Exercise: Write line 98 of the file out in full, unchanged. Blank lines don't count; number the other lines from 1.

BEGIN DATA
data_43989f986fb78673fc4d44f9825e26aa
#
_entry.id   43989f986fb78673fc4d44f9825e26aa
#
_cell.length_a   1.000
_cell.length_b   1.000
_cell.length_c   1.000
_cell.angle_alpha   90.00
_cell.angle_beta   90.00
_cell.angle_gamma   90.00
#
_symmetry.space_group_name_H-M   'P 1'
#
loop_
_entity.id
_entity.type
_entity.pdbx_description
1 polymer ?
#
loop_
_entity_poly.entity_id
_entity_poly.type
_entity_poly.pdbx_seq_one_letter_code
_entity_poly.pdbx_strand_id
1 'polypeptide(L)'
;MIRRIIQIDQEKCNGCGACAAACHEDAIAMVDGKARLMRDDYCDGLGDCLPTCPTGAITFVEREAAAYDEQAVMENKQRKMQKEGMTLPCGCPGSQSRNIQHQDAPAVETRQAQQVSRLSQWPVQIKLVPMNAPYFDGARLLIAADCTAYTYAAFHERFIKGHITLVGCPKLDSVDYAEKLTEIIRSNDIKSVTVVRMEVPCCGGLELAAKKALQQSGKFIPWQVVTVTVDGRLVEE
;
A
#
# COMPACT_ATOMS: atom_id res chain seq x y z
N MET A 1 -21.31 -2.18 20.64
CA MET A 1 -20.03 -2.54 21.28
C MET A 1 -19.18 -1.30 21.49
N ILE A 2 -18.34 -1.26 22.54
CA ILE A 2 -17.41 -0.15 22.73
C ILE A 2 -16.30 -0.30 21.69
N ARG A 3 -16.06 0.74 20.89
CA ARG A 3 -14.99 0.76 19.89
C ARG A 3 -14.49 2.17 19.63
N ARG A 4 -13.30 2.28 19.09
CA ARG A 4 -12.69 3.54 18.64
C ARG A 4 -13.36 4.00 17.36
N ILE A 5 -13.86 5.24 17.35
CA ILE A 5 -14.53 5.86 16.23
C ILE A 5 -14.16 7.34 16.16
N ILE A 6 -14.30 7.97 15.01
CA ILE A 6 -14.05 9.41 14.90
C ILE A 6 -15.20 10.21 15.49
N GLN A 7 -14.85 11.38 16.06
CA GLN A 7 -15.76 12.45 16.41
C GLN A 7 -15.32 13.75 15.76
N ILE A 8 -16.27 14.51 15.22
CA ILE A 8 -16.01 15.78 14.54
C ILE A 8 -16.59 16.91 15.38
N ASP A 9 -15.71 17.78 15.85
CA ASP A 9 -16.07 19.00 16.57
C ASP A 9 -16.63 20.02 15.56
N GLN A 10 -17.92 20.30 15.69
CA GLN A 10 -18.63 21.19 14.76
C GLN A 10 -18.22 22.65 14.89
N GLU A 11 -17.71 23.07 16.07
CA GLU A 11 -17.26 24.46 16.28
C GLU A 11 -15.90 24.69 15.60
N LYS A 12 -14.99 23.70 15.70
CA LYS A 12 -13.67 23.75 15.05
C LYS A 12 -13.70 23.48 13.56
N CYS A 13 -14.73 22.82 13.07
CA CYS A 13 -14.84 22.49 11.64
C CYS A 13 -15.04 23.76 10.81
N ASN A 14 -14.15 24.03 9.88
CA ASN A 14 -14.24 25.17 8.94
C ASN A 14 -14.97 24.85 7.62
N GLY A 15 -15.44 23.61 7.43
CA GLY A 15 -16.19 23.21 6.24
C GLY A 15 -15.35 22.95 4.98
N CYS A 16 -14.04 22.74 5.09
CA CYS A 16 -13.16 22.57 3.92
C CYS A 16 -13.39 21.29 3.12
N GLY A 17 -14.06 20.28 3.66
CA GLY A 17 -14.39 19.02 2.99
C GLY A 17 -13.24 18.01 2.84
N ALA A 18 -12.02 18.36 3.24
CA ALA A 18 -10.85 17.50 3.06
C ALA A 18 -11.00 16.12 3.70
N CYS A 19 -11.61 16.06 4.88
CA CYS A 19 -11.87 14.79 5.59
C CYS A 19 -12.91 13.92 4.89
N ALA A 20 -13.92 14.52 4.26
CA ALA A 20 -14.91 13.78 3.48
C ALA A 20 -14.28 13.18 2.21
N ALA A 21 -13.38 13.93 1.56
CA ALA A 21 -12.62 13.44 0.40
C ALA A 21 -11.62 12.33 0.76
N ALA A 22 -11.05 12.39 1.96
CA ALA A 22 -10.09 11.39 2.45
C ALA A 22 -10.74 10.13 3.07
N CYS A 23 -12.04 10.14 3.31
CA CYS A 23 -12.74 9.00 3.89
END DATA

CA CYS A 23 -12.74 9.00 3.89